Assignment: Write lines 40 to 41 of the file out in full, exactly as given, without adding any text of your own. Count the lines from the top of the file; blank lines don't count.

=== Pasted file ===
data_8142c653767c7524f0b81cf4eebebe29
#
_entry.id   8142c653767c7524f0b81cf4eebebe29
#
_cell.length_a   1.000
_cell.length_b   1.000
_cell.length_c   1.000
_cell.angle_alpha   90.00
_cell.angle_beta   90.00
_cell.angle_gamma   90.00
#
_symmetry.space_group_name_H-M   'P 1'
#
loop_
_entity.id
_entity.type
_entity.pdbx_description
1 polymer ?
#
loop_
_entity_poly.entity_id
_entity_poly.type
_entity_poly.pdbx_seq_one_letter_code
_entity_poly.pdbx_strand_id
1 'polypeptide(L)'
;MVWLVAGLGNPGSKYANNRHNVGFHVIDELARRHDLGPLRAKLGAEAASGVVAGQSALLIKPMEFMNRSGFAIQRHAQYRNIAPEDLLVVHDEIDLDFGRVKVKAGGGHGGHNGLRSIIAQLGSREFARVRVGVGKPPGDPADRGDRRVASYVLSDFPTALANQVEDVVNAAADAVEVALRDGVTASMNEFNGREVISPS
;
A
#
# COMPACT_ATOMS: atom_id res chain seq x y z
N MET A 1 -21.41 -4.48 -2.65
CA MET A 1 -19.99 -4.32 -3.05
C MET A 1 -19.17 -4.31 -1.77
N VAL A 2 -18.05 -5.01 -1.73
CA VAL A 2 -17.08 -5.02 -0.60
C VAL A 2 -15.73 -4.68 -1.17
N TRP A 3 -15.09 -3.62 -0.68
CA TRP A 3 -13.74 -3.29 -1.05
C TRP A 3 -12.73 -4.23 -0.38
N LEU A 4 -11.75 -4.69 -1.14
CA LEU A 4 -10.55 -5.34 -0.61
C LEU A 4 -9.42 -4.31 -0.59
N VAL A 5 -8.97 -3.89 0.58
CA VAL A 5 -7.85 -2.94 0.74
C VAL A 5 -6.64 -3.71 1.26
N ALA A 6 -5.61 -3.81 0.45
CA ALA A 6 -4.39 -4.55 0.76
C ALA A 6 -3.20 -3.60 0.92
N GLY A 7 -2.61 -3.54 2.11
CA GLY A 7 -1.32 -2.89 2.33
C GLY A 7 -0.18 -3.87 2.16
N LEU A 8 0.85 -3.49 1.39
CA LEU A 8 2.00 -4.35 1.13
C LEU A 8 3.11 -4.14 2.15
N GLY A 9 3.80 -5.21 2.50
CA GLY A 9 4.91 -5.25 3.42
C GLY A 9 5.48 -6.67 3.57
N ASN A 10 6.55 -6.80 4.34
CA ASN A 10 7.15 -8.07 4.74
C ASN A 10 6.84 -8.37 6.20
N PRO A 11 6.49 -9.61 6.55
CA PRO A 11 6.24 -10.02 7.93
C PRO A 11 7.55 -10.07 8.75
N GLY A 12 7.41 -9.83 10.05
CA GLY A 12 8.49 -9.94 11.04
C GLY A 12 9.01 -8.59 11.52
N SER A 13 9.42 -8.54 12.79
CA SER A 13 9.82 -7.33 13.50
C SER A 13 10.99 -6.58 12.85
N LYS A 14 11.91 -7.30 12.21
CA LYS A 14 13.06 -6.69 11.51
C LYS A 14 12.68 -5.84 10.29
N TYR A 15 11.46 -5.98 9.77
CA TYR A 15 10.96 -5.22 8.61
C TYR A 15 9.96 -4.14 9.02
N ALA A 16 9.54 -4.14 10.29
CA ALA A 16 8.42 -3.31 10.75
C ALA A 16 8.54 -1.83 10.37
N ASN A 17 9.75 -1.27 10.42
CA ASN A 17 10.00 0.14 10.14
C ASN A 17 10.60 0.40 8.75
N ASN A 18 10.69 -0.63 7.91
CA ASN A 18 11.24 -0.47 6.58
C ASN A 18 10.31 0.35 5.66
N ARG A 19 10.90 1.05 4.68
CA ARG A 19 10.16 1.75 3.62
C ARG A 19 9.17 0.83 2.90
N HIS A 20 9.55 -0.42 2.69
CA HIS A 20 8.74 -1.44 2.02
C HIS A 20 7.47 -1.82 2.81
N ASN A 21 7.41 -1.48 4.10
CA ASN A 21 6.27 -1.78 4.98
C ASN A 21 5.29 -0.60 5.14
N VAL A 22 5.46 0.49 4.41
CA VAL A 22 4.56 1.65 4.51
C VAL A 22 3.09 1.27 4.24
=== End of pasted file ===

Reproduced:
N LEU A 4 -11.75 -4.69 -1.14
CA LEU A 4 -10.55 -5.34 -0.61